“God is love, but not “LUV” like love was in the sixties. It is a love that is life-giving from all eternity. He has loved us into existence. He is going to love us all the way to the end, and He doesn’t t love us because of how good we are. His love is what causes our goodness, just like His Love is what caused our existence, and His Love is what is going to cause us to become saints.” Scott Hahn
April 10, 2014
BY JOANNE KERSTEN
In the history of Franciscan University, many will agree that the Rev. Michael Scanlan, TOR, made a huge impact.
“He was so pastoral, so fatherly,” Chrissy Casazza of Madonna of the Streets said of their past household advisor. “He is so funny and sweet and humble still to this day.”
Scanlan is currently at the Sacred Heart Province motherhouse in Loretto, Penn. The Rev. Terence Henry, TOR, said he has been told that Scanlan’s spirits are high and he is being taken good care of.
Concerning Scanlan’s overall health condition now, Casazza said that he looks healthy but has recently become sicker. He remembers the big things, but not the smaller details, she continued.
“He is still fully himself and the faith is still fully in him,” Casazza said.
Henry said, “I pray for him in his declining health.”
In the spring of 2013, members of Madonna of the Streets household were treated to a surprise visit with their first advisor.
“His face lit up when we saw him,” remembers Amy Alexander, a member of Madonna of the Streets. She said that they were able to sit and talk with him and listen to different stories about their household when he was their advisor.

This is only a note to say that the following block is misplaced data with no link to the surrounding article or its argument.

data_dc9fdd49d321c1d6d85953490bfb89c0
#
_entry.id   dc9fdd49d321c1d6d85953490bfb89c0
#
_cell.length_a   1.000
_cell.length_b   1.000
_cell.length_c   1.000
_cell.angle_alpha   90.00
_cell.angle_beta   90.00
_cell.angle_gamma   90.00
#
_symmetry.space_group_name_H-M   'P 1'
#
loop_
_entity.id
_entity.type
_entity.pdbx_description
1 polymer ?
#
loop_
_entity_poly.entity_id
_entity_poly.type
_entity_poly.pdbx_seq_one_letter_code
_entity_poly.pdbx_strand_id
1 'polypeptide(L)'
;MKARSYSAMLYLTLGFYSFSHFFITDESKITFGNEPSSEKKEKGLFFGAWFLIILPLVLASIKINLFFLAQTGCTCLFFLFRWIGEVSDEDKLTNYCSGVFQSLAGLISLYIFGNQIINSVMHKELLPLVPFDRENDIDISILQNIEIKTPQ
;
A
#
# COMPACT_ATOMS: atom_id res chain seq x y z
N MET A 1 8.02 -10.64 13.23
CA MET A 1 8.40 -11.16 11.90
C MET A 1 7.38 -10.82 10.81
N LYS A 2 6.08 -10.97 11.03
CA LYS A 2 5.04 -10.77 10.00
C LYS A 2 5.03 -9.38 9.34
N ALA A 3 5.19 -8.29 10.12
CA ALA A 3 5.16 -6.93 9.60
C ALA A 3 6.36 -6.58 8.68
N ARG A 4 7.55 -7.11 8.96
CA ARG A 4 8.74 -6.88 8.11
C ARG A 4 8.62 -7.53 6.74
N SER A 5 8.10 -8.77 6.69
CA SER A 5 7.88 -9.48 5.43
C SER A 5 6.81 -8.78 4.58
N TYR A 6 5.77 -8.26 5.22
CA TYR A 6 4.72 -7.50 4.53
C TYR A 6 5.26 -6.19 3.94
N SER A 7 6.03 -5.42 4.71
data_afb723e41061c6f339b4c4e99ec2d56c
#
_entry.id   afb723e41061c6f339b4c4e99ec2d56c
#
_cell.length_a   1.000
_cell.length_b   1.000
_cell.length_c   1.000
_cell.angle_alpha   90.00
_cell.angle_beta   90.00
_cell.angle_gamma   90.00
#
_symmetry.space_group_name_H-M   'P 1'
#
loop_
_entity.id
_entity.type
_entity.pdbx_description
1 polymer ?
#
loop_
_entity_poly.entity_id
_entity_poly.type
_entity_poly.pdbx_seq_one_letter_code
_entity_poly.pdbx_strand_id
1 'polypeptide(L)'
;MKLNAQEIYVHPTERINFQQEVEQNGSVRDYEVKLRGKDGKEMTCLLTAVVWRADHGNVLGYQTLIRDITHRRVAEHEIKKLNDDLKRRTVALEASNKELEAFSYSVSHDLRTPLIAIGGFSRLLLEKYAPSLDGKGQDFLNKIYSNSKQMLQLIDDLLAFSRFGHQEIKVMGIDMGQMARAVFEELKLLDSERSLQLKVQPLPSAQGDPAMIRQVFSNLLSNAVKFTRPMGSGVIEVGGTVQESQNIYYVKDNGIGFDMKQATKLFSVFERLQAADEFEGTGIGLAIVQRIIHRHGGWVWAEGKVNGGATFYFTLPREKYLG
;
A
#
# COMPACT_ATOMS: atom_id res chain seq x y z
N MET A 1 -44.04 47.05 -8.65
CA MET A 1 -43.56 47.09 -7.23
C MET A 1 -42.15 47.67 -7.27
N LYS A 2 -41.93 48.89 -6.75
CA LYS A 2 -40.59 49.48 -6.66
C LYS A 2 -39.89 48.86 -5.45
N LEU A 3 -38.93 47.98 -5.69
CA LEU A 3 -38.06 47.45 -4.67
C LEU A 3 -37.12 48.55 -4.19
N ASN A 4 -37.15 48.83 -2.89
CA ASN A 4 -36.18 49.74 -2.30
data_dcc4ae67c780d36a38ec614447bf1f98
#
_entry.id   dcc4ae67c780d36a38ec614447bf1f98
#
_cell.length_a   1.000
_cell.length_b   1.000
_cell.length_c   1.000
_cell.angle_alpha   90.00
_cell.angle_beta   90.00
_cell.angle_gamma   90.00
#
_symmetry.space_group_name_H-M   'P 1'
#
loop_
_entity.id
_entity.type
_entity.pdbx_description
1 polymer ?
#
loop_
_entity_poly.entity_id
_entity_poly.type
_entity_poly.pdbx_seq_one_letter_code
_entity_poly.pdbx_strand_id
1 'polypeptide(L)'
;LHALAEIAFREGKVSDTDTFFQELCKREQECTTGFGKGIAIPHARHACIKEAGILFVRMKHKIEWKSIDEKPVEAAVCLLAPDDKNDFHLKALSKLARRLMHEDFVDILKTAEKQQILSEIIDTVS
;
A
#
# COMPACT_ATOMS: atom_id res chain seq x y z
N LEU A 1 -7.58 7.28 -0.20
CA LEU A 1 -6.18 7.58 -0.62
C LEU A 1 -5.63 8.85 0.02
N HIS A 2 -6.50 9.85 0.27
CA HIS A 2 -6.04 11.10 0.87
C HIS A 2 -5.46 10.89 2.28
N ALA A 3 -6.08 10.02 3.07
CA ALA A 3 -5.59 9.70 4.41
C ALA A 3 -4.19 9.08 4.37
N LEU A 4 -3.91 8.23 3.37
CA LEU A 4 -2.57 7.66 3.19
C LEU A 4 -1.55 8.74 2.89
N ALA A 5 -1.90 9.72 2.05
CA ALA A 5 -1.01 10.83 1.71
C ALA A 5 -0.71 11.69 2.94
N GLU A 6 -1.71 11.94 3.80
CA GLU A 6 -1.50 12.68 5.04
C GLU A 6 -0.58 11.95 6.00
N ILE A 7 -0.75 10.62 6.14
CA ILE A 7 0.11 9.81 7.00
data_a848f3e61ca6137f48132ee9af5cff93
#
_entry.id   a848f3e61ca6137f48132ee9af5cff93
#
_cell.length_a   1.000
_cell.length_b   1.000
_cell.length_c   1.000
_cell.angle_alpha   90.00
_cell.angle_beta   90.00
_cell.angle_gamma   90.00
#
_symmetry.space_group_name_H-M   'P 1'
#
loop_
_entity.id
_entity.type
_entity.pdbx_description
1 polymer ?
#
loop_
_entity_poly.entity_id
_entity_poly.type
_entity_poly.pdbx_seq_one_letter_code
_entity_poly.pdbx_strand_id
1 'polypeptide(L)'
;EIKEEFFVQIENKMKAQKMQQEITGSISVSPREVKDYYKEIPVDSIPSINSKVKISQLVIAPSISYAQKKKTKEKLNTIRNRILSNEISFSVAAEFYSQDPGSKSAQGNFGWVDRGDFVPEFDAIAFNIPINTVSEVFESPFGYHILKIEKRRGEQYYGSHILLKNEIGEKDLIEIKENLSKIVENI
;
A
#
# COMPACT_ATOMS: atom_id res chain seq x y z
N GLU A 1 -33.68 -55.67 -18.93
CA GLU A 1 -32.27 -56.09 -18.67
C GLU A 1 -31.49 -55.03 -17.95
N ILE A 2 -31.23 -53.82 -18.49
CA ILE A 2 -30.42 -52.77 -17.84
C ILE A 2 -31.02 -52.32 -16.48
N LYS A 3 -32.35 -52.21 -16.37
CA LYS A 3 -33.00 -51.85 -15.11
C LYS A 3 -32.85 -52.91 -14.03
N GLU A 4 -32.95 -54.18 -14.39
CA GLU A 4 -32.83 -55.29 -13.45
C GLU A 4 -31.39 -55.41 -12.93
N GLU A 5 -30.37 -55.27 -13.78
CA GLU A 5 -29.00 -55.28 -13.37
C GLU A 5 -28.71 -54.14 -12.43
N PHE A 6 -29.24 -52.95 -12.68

“He was, through Christ, a father. He mastered the gift of the priesthood,” said Casazza. She also gave special attention to noting how he shaped Franciscan and was a “living pillar in the Franciscan community.”
Henry also remembered his pastoral side.
“My favorite memories of him are a pastor to the student body,” Henry said. He also mentioned that although his health would not always allow Scanlan to travel, he could stay on campus and serve the students.
Along with being a father to the campus, Scanlan also showed strong determination through his work at the university. Henry said that Scanlan swam “against the academic tide,” noting how much of Catholic higher education was not following the Church.
The transformation that Scanlan was able to put into motion didn’t happen overnight. Henry said that Scanlan’s vision was a university that was with the Church, and united reason and faith.
“It was a simple vision, but it was very difficult,” Henry said.
“The fruit of his work we can see in the graduates,” Henry continued. “He realized what needed to be done could not be done only in the classroom. … He didn’t let his vision get watered down or compromised.”
When asked what Scanlan would say about Franciscan University today, Henry said, “He would say that the adventure is continuing.” Henry remembered how Scanlan placed Franciscan in the hands of the Lord and his providence, and how it is still being guided and still asking how it can serve the Church.
Alexander said, “Never forget what he has done for this university, and all the lives he touched through his ministry.”
Casazza agreed, “We would not have Franciscan without him.”
Due to deadline constraints, The Troubadour was not able to get in contact with Scanlan for an interview before going to print.
Dr. Brant Pitre, Jesus & the Jewish Roots of the Eucharist